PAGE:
Crude oil prices continued their slide yesterday mostly driven by the surprise devaluation of the Chinese currency. This action by the Chinese government sent a message to the world that all is not rosy in China and stimulus and monetary policy actions will continue to be the norm.
So far in early morning trading, prices are rebounding modestly on a supportive monthly oil market forecast issued by the International Energy Agency (IEA). The IEA forecast showed a stronger than anticipated level of global demand as well as non-OPEC crude production moving into a modest contraction in 2016.
The IEA indicated in its report that the long-awaited rebalancing of the global oil market has begun but is likely to last through 2016 as the supply overhang is expected to persist through 2016. Overall it was a supportive report but one that is still projecting supply to outstrip demand through 2016. The IEA report was more optimistic and supportive than either the EIA or OPEC reports issued yesterday.
Following are the main highlights of the report.
- Crude oil prices fell sharply during July and into early August, pressured by an abundance of supply and a strong U.S. dollar. By early August, global benchmarks had sunk around 25% below end June levels. At the time of writing, ICE Brent was trading at around $49 per barrel while Nymex WTI was at $43.30 per barrel.
- Global oil demand in 2015 is expected to grow by 1.6 million barrels per day, up 0.2 million barrels per day from our previous report and the fastest pace in five years, as economic growth solidifies and consumers respond to lower oil prices. Persistent macro-economic strength supports above-trend growth of 1.4 million barrels per day in 2016.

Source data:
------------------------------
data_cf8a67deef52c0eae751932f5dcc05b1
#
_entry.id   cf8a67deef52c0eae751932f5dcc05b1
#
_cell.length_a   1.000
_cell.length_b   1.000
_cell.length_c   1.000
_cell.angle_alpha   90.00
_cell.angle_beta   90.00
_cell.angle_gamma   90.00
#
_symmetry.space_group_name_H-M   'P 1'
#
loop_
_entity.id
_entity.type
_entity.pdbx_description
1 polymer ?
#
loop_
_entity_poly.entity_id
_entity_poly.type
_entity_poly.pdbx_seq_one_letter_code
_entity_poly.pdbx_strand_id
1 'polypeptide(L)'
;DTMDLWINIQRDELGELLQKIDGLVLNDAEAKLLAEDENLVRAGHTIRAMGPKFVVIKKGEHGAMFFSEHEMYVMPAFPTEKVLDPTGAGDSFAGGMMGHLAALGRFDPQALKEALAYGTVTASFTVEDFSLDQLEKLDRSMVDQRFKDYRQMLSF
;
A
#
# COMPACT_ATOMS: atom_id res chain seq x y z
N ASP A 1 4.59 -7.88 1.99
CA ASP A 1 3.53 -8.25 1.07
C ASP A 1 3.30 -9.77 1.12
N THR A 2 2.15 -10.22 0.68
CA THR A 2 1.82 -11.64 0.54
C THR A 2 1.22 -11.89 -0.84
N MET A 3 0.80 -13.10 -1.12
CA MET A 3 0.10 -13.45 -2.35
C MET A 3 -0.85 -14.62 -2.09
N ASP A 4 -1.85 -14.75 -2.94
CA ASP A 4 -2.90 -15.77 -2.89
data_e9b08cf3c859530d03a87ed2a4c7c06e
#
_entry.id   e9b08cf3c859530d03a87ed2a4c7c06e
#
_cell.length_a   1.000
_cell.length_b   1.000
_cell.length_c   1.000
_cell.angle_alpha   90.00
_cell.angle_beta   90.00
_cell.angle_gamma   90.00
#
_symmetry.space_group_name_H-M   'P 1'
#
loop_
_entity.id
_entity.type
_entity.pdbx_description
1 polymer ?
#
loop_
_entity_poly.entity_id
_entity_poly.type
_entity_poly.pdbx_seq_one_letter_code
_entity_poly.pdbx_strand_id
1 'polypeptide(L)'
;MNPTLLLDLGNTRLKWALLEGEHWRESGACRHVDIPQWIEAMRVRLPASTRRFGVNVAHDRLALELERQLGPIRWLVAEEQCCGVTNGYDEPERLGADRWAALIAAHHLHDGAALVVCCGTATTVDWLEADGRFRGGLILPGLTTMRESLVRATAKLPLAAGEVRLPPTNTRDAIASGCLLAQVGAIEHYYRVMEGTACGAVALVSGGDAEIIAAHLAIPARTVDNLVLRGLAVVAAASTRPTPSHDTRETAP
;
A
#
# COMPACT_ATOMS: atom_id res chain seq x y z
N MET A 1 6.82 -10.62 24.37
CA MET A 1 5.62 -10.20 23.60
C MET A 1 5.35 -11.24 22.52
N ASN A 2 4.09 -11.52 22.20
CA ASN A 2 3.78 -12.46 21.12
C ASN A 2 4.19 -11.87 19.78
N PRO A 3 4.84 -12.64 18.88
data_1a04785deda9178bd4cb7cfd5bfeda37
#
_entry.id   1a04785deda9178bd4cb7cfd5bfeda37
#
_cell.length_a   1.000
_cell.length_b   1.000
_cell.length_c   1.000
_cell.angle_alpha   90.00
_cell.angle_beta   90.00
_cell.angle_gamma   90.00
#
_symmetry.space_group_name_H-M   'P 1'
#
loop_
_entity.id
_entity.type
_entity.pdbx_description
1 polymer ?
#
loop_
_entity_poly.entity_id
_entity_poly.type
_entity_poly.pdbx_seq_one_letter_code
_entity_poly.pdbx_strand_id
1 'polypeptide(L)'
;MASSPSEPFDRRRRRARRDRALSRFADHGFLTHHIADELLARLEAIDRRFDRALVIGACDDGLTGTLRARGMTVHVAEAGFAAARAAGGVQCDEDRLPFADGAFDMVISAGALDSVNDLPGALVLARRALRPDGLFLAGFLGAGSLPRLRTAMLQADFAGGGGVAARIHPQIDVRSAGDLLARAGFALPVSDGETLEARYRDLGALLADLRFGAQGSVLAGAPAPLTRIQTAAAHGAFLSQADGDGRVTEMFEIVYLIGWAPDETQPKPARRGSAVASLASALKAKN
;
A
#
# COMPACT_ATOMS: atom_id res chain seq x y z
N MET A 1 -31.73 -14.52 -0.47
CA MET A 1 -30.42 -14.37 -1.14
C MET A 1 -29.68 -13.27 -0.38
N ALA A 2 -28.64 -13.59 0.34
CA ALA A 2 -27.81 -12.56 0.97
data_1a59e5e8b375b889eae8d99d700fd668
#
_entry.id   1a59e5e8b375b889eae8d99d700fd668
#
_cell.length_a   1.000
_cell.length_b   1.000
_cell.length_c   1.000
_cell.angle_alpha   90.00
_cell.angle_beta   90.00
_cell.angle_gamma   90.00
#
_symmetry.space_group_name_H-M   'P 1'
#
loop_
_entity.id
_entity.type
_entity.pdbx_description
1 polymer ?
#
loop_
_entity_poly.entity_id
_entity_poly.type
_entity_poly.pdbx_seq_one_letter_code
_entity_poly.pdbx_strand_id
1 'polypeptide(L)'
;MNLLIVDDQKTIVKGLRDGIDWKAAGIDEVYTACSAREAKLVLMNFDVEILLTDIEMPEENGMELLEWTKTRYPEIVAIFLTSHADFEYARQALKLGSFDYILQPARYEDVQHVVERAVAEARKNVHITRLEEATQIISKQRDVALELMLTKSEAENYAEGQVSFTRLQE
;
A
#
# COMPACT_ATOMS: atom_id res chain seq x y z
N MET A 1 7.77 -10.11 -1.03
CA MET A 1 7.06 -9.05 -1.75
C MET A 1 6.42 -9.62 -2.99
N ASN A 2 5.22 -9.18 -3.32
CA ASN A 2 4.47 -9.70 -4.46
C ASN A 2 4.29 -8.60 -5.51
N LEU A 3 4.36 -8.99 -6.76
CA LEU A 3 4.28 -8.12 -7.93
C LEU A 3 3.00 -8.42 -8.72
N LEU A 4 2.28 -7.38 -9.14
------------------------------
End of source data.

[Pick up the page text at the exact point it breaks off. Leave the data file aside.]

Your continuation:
- World oil supply fell nearly 0.6 million barrels per day in July, mainly on lower non-OPEC output. OPEC crude production held steady near a three-year high. As lower prices and spending cuts take a toll, non-OPEC supply growth is expected to slow sharply from a 2014 record of 2.4 million barrels per day to 1.1 million barrels per day this year and then contract by 200,000 barrels per day in 2016.
- OPEC crude supply inched 15,000 barrels per day lower in July to 31.79 million barrels per day as Saudi output eased and offset record high Iraqi production and increased Iranian flows. The 'call on OPEC crude and stock change' rises to 30.8 million barrels per day in 2016, up 1.4 million barrels per day on this year due to a stronger demand outlook and stalling non-OPEC supply growth.
- OECD inventories rose counter-seasonally by 9.9 million barrels to hit another all-time high of 2 916 million barrels in June with their surplus to average levels widening to a record 210 million barrels. As the seasonal restocking of 'other products' continued apace, refined products by end-month covered 31.3 million barrels days of forward demand.
- Global refinery runs reached a record 80.6 million barrels per day in July, 3.2 million barrels per day up on a year earlier, but fissures are showing. High distillate stocks have pushed cracks in Singapore down to their lowest level since 2009 and prompted run cuts in Asia. Elsewhere, especially in the United States, still-soaring gasoline cracks supported high margins and throughput.